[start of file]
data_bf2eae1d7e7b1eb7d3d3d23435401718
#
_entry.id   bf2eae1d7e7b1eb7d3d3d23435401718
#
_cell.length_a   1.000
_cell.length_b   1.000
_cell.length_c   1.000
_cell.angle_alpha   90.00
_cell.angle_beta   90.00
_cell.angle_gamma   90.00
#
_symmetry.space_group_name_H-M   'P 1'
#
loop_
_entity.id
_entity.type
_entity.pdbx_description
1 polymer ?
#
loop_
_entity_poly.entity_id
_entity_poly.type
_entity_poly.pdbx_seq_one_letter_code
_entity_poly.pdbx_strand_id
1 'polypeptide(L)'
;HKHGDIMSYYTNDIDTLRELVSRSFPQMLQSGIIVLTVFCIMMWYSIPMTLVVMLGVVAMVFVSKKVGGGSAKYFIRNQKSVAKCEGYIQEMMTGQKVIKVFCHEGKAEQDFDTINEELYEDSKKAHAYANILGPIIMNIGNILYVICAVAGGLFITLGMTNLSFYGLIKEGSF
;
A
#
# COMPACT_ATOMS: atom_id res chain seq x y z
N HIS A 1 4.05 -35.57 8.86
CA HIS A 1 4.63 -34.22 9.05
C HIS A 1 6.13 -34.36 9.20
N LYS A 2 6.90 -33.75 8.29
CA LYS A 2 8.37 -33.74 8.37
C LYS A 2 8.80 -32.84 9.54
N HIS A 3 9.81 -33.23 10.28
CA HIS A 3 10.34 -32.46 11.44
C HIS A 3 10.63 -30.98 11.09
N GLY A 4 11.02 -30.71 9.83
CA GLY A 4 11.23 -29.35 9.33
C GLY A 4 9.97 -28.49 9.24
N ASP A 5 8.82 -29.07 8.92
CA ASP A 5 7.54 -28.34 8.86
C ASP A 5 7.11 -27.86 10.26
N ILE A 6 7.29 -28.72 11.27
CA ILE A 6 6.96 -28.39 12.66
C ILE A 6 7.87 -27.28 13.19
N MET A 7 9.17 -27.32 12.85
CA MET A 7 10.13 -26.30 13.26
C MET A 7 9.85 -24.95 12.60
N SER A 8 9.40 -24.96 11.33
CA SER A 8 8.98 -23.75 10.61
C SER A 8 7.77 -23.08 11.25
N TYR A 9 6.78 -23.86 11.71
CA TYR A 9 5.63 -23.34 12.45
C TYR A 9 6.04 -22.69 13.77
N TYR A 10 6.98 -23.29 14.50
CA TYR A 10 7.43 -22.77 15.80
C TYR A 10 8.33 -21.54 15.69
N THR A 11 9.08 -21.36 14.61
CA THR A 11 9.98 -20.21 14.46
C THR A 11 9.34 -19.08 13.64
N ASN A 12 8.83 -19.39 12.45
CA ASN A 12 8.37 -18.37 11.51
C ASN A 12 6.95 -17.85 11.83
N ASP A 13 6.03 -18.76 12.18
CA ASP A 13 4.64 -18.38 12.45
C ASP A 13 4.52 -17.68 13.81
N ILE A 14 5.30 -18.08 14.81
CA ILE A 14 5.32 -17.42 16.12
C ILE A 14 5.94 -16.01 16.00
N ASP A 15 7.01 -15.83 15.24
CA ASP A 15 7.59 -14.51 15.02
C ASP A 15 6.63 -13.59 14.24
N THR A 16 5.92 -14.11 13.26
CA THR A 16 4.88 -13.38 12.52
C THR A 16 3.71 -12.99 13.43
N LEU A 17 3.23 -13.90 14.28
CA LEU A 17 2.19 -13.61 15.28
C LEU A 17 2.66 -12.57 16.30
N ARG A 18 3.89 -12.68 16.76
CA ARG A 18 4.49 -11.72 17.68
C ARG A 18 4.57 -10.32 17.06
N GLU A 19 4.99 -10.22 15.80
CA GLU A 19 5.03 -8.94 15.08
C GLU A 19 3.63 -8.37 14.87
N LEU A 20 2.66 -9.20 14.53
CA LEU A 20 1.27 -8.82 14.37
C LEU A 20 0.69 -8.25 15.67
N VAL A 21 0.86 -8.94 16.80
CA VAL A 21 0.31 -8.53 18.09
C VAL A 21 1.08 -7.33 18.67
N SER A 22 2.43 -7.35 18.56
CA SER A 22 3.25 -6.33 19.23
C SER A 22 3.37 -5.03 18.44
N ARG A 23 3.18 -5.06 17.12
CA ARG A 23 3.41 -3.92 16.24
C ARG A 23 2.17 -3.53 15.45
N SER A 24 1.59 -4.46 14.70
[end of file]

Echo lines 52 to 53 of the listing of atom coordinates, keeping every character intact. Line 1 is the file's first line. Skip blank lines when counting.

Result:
N SER A 8 9.40 -24.96 11.33
CA SER A 8 8.98 -23.75 10.61